Regime forces launched scores of surface-to-surface missiles and mortar shells on February 17 into three rebel-held neighborhoods of eastern Damascus currently under a ceasefire deal with the regime. Two weeks later, the shelling of the besieged pocket—accompanied by airstrikes—has not stopped.
Qaboun and Tishreen lie only one kilometer from the opposition-controlled East Ghouta suburbs.
Regime checkpoints surround Qaboun, Tishreen and neighboring Barzeh, preventing food and supplies from entering, and residents from exiting the area.
Despite shortages of medicine and equipment, the Syrian Civil Defense continues its first response and rescue operations.
Last week, a member of the Syrian Civil Defense, also known as the White Helmets, was killed by an airstrike on Barzeh during a search-and-rescue operation.
“We know the risks that working with the Civil Defense entails and we chose to walk this path,” Eyad Abu al-Joud, head of the Syrian Civil Defense in eastern Damascus, tells Syria Direct’s Bahira al-Zarier.
According to al-Joud’s estimates, 85 percent of Tishreen and 60 percent of Qaboun have been demolished since mid-February.
“If the bombardment goes on,” he says, “the area will soon be completely destroyed.”
Q: Could you describe what Qaboun and Tishreen look like right now?
The extent of the damage is enormous. About 85 percent of Tishreen has been destroyed, plus around 60 percent of Qaboun. Residential areas have been demolished by surface-to-surface missiles.
The bombardment has not stopped. Most residents have fled to Barzeh [an adjacent rebel neighborhood]. However, regime checkpoints surrounding the neighborhoods keep residents from leaving the area. They are sleeping in Barzeh’s streets, fields and mosques.
In addition to food and medicine, we need medical professionals to attend people’s needs.
In Tishreen, all [Civil Defense] ambulances are out of commission and need major repairs before they can return to service. Qaboun and Tishreen have narrow roads, and the bombardment has led to road closures.
In Qaboun, our excavator was damaged after our team was shelled. One of the Civil Defense volunteers from our Barzeh team was killed during a rescue operation as he was searching through the rubble.
Q: How does this recent period of bombardment in Qaboun and Tishreen compare with previous shelling in the area?
The bombardment is violent and systematic. As I see it, unlike previous attempts to pave the way for an invasion, the bombardment is now aimed at closing off tunnels and strangling East Ghouta.
The damage in Qaboun and Tishreen is massive, and the bombardment is unrelenting. It’s hard to start repairing the damages. These neighborhoods aren’t recognizable.
Civil Defense volunteers search for survivors following airstrike on Tishreen. Photo by Msallam Abdalbaset/AFP/Getty Images.
Q: What sort of work is Syrian Civil Defense doing in Tishreen and Qaboun?
The Civil Defense has three centers in northeast Damascus—Barzeh, Qaboun and Tishreen. We’re carrying out rescue operations and transporting residents injured by the heavy shelling [to medical facilities]. We’re putting out fires in homes and vehicles caused by shelling throughout the neighborhoods. We’re also trying to open roads blocked by demolished buildings so that ambulances can pass.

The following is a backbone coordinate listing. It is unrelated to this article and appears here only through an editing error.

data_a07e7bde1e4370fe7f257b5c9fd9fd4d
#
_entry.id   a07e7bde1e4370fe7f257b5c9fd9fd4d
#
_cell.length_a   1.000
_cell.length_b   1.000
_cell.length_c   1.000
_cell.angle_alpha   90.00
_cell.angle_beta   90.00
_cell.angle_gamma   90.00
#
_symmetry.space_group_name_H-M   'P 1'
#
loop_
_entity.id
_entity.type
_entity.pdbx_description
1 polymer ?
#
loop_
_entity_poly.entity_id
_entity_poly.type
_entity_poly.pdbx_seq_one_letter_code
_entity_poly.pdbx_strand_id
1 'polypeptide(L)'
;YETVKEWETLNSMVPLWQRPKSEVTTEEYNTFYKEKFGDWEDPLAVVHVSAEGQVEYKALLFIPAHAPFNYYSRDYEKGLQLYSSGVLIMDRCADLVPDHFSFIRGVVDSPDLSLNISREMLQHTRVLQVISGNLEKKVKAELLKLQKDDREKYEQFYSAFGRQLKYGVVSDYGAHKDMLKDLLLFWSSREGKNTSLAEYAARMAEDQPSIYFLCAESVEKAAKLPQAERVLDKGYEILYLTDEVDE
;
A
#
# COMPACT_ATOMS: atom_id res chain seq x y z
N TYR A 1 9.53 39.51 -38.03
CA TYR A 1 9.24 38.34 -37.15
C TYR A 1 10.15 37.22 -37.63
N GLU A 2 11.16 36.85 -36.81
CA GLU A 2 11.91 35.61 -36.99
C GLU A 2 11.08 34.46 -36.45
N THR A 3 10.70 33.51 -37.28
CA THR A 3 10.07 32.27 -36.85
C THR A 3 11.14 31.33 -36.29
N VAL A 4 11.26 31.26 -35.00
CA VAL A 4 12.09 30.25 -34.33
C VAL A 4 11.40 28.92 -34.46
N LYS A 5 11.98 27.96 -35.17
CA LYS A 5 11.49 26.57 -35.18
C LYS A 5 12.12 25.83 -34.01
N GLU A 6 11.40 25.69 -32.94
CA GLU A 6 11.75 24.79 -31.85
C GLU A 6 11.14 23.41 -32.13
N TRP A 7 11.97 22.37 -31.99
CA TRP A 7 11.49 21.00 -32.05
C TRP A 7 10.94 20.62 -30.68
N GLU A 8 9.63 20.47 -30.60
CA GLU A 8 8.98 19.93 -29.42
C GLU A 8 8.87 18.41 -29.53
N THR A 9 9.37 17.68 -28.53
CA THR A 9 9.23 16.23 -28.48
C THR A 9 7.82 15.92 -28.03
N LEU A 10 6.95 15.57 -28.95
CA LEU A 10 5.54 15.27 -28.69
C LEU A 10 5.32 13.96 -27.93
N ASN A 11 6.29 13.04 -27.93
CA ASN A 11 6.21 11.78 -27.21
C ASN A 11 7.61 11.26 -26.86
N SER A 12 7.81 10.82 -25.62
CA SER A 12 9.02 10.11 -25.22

Q: What obstacles are Civil Defense members facing in their work, considering that the bombardment has not stopped?
We face a lot of obstacles, but it all boils down to a lack of equipment due to the siege. Regime forces closed the roads for transporting goods and equipment into the area. We’re also short of medicine and first-aid equipment.
Dozens have died and hundreds have been injured. Civil Defense members are still searching for missing persons, trying to pull out bodies buried deep under the rubble.
Every day people go missing, trapped under the ruins. We can’t reach them with the continued shelling and the damage to infrastructure. At the moment, there are 11 people missing in Qaboun and Tishreen alone.
Q: Regime shelling of the two neighborhoods has continued for almost two weeks at this point. As a Civil Defense member, how are you able to continue your work, physically and mentally?
We, members of the Syrian Civil Defense, have a moral and humanitarian duty to the people of our country, despite the fact that we might die at any moment.
We might be injured in performing our duties. We know the risks that working with the Civil Defense entails and we chose to walk this path, despite the danger.
We must remain strong and patient in light of this fear and destruction that plague Syria and our neighborhoods, in order to help alleviate the suffering of our people.
Q: Are there situations that the Civil Defense cannot assist with?
There are cases in which the Civil Defense is powerless to help. Sometimes, we transport injured civilians who turn out to need surgery. Medical facilities can’t perform surgical operations because of shortages of medical equipment. In several cases, these injured civilians die.
Eastern Damascus is in a terrible state. If the bombardment goes on, the area will soon be completely destroyed.